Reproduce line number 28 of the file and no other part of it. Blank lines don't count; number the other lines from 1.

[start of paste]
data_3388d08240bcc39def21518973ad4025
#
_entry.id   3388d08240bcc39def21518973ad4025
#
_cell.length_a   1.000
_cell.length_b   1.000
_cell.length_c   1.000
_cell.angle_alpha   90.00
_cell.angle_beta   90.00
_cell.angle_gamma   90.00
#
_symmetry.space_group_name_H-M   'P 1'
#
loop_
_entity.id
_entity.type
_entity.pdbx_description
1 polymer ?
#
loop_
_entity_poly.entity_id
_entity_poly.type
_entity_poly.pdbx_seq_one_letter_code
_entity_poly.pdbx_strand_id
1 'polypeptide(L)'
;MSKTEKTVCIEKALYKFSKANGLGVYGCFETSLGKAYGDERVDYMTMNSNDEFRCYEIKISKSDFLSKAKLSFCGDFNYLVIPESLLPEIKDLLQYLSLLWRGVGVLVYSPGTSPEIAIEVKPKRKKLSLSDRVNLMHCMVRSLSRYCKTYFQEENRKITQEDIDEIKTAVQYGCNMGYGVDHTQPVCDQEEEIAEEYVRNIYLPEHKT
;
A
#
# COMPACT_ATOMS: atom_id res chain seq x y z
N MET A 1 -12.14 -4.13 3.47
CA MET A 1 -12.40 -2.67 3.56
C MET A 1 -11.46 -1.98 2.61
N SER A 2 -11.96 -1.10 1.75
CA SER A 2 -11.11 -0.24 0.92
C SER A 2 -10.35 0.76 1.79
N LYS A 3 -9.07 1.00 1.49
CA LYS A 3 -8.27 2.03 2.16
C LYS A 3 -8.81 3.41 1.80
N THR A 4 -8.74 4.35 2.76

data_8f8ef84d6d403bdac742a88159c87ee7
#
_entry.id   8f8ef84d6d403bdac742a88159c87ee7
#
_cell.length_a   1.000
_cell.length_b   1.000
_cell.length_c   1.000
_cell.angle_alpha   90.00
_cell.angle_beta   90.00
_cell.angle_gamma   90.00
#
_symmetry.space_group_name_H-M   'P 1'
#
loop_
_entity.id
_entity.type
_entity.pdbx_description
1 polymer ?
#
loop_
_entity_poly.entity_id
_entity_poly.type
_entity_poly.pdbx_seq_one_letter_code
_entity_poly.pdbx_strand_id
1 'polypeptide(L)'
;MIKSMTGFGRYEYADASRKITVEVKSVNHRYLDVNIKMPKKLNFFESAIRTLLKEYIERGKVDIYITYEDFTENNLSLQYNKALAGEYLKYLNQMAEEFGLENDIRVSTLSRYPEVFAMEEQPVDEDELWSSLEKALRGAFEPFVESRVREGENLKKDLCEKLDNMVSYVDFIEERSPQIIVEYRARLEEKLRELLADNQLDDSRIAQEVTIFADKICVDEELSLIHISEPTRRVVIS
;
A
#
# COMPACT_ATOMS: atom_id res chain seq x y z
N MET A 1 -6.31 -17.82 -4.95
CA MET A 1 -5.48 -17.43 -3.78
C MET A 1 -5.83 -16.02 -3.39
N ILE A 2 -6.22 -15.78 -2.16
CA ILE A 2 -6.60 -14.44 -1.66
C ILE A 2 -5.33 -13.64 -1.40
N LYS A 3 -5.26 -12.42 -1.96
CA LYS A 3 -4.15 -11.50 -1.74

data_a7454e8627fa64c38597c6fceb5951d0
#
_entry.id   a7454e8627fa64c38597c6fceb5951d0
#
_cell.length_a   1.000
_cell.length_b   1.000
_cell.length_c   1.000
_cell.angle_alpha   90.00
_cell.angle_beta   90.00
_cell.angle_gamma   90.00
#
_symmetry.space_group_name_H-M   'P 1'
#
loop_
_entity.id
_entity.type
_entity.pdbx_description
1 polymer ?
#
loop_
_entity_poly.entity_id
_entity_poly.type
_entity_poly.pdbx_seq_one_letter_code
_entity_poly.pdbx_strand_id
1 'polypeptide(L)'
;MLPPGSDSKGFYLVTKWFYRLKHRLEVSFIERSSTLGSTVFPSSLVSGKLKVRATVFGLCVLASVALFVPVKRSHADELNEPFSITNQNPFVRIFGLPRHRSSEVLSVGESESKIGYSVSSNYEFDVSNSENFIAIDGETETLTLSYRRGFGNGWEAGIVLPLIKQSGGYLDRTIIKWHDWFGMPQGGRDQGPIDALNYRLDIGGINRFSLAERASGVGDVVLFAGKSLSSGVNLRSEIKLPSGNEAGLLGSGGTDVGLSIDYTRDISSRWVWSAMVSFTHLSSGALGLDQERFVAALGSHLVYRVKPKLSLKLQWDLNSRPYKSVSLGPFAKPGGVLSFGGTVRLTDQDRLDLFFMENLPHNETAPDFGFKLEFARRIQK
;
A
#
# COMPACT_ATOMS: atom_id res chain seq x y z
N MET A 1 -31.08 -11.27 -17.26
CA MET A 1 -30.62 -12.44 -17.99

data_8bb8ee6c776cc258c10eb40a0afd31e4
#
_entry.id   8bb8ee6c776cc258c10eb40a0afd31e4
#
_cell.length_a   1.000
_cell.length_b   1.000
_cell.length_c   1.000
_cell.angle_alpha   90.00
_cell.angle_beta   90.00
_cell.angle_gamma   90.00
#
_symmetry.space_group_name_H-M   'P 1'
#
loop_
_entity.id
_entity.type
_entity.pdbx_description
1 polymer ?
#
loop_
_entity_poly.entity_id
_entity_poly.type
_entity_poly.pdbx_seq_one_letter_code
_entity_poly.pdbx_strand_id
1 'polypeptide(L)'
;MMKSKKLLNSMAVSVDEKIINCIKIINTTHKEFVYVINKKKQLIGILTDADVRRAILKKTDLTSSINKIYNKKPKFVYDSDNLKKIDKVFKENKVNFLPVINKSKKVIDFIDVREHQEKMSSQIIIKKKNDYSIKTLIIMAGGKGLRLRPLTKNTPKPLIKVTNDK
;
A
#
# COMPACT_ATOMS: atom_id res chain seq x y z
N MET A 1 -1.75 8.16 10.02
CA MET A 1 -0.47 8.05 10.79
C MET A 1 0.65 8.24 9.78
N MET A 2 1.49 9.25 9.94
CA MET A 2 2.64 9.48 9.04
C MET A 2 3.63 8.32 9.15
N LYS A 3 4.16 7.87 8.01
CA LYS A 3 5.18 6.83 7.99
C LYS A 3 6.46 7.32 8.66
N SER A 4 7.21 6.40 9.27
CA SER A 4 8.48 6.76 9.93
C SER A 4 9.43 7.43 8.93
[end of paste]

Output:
A